In the last couple of years the usage of container based "stacks" has become very popular. This is in essence a new method of creating a packaged application that can be hosted easily on any compute node. In simpel terms you package your entire application together with any dependency it needs into a blob file. Then a compute node hosts the container(s) in separated jails.
In the case of the services I need there is little to no real reason to use any container based service, mostly since that will create complexity rather then simplicity. Due to my firm belief in "Keep It Simple Stupid" this has barred any project that could potentially use containers from emerging. So to solve this stalemate the idea of running websites inside a container emerged. Here we can keep the simplicity in the whole stack, from writing the rows of the blogg to the automated(ish) deployment of the sites on a server. So the workflow becomes; Write pure HTML5, package this into a simple container with a webserver. That is it, more or less. A couple of commands later and the container should build and be ready to start.
Reality - inside the container
So to dive into more of the details; we first need to decide upon how to write the actual content. Then to host said content we need a server and to top everything off a basic image for the above to live on. In the case of B-landia I have always preffered plain HTML(5), as a webserver Nginx and due to the small footprint AlpineOS. This takes care of our basic needs we now only need a compute node and we are golden.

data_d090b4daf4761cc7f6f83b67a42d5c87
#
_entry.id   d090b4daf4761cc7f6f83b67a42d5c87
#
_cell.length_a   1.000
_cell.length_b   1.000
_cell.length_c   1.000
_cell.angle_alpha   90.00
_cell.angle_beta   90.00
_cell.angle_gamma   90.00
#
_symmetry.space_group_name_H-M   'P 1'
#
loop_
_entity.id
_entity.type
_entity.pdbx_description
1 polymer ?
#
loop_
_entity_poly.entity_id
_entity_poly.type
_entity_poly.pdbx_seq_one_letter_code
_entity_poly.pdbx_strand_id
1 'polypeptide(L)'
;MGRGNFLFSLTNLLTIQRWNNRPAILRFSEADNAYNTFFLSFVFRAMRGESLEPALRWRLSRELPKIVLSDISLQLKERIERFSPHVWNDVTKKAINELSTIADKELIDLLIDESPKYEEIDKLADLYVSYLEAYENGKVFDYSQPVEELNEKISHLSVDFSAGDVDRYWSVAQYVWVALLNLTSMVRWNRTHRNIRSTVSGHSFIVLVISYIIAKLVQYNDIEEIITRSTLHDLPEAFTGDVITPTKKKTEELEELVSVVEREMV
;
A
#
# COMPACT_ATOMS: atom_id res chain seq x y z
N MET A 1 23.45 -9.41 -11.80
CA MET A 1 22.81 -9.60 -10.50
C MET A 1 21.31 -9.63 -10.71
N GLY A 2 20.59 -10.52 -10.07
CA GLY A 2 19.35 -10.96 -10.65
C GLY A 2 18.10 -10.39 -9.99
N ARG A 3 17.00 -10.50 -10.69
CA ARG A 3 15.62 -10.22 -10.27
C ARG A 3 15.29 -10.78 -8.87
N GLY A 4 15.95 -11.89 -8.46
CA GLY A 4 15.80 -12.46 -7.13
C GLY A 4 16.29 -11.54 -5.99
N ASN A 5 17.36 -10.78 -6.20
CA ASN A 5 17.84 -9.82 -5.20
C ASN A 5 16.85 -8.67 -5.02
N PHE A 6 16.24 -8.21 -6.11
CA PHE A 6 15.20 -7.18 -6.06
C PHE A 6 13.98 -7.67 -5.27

Reality - outside the container
Since we are now portable the only additional resource needed is a compute node. In the case of my websites we host those with a local service provider with resonable pricing.
The above setup can be found under guides with a more technical, in depth, description of the methodology used. The current deploycycle is not finished so neither will the guide be but you might get a pointer or two out of this.